The SEC Division of Investment Management has issued guidance regarding key employee trusts under the Family Office Rule. The Family Office Rule provides an exception from the Investment Advisers Act definition of investment adviser for families that are managing their own wealth, meaning, among other things, that they are providing advice solely to “family clients.” The guidance provides (1) that a key employee trust may qualify as a “family client” even if a non-key employee makes “non-investment” decisions for the trust; and (2) that a key employee trust may qualify as a “family client” even if the key employee who is authorized to make decisions with respect to that trust is not the key employee who contributed assets to the trust.

According to the SEC staff, recognizing the need for family offices to attract and retain talented investment professionals as employees, the Family Office Rule permits family offices to include as “family clients” certain non-family members, including those employees whose position and experience should enable them to protect themselves (key employees) and certain investment entities through which those key employees may invest in opportunities connected to the family office. Included in the category of key employee investment entities that would meet the definition of a family client is “[a]ny trust of which: each trustee or other person authorized to make decisions with respect to the trust is a key employee; and each settlor or other person who has contributed assets to the trust is a key employee or the key employee’s current and/or former spouse or spousal equivalent....”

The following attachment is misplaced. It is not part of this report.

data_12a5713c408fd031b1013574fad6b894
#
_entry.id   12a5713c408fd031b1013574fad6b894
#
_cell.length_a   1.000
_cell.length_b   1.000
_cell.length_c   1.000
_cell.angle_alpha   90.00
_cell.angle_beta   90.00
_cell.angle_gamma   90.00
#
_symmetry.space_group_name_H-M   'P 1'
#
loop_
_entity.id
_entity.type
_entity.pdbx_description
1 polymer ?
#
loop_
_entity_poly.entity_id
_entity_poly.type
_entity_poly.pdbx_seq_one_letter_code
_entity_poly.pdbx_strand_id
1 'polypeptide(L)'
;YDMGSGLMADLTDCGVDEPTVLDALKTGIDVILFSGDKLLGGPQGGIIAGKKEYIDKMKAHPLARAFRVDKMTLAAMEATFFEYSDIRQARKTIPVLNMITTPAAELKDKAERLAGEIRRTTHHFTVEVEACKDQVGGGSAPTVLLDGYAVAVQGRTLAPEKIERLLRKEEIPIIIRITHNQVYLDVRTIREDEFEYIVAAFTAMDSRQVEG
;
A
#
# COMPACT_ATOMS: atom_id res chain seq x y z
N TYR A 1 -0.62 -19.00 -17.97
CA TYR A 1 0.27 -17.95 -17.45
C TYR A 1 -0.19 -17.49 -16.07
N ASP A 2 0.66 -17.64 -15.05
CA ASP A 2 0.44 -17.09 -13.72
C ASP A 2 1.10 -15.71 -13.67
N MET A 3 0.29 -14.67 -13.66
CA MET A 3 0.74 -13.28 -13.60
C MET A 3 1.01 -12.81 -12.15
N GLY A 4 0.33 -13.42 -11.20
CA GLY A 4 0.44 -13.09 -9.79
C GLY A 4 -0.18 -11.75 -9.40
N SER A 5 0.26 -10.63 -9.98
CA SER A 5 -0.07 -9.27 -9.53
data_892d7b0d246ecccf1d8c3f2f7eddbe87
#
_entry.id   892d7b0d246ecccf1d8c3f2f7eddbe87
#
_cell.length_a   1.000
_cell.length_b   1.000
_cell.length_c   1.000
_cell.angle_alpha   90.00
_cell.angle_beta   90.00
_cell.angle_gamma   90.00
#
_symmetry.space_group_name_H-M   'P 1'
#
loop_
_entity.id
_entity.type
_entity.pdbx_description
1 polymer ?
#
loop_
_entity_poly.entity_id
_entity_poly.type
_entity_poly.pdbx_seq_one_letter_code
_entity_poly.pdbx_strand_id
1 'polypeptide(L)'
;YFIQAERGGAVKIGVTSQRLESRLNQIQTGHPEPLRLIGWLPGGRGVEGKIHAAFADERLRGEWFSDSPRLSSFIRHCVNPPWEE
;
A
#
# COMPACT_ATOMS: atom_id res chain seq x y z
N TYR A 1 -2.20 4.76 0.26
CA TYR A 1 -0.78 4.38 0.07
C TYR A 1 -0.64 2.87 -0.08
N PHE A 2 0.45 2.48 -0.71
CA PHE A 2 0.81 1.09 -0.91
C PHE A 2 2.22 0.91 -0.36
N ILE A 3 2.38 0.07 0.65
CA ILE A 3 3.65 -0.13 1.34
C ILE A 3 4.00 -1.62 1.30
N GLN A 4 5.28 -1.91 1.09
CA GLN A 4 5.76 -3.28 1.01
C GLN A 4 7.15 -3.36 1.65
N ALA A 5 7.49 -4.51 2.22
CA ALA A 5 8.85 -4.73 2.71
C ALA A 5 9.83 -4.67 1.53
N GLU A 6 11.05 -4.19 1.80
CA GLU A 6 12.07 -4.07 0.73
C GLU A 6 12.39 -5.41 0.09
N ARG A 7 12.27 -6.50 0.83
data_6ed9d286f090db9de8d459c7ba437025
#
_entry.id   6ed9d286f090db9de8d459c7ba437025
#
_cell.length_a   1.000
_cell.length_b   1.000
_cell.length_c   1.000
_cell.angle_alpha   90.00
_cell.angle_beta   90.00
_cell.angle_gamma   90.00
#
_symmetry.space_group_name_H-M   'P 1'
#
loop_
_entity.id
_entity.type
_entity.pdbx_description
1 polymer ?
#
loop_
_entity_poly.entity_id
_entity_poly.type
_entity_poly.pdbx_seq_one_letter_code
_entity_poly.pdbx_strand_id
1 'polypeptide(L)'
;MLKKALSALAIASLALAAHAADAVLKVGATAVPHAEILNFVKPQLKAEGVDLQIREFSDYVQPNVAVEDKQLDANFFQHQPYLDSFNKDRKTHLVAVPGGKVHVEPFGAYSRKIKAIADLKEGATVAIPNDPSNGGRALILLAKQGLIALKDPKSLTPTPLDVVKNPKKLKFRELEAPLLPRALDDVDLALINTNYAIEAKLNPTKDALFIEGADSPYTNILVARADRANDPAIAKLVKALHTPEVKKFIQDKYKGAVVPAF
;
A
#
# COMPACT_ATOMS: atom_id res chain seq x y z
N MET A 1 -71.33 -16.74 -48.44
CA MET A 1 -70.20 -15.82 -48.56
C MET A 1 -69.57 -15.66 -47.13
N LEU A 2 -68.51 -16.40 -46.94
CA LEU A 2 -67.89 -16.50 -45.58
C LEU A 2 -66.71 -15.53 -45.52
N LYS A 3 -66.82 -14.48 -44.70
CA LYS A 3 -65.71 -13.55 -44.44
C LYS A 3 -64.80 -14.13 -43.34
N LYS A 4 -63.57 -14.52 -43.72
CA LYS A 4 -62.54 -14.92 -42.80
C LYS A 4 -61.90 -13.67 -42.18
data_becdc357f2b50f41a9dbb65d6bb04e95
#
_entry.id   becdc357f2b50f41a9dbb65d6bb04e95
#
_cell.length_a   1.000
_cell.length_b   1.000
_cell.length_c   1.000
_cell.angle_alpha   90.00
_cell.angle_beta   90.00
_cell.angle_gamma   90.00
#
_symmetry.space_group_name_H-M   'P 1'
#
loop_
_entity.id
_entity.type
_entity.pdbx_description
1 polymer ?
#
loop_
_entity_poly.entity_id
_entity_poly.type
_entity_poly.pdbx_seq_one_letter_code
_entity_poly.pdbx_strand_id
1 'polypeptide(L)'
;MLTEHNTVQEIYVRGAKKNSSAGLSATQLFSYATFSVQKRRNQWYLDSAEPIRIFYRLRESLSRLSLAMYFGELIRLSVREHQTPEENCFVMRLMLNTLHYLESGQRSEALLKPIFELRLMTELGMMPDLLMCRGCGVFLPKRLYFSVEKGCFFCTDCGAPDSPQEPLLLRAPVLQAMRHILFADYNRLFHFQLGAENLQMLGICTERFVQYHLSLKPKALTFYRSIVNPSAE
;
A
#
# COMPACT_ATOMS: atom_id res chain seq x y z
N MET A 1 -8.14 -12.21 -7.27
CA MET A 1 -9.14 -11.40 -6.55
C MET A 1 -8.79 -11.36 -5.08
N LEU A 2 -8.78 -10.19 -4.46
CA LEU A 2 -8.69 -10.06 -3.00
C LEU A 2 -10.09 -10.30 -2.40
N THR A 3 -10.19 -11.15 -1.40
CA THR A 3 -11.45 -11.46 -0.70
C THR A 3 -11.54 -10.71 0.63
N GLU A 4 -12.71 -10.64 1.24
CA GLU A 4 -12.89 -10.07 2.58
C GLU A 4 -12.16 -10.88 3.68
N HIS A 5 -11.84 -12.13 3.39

The SEC staff believes it is within the intent of the Family Office Rule for a non-key employee to make administrative decisions for a trust, provided investment decisions are made by a key employee. The Investment Advisers Act does not contain a definition of “investment decision.” However, the SEC staff believes that, for example, the following generally are purely administrative duties and do not involve making “investment decisions”:

  • Preparing and filing taxes for the trust (however, advice on structuring a tax-favorable investment strategy would not be purely administrative)
  • Keeping records for the trust
  • Distributing periodic statements or disclosures to trust beneficiaries.

While these and other administrative duties may result in a non-key employee making certain decisions on behalf of the trust, the SEC staff would generally not consider such decisions to be “investment decisions.”

Additionally, the SEC staff believes it generally is consistent with the intent of the Family Office Rule for one key employee to make investment decisions on behalf of another key employee’s trust. The Family Office Rule requires that each trustee or other person authorized to make decisions with respect to the trust is a key employee. In this case, investment decisions would continue to be made solely by a key employee — individuals that the SEC staff has already concluded should have sufficient financial experience and sophistication to act without the protection provided by its regulations under the Investment Advisers Act.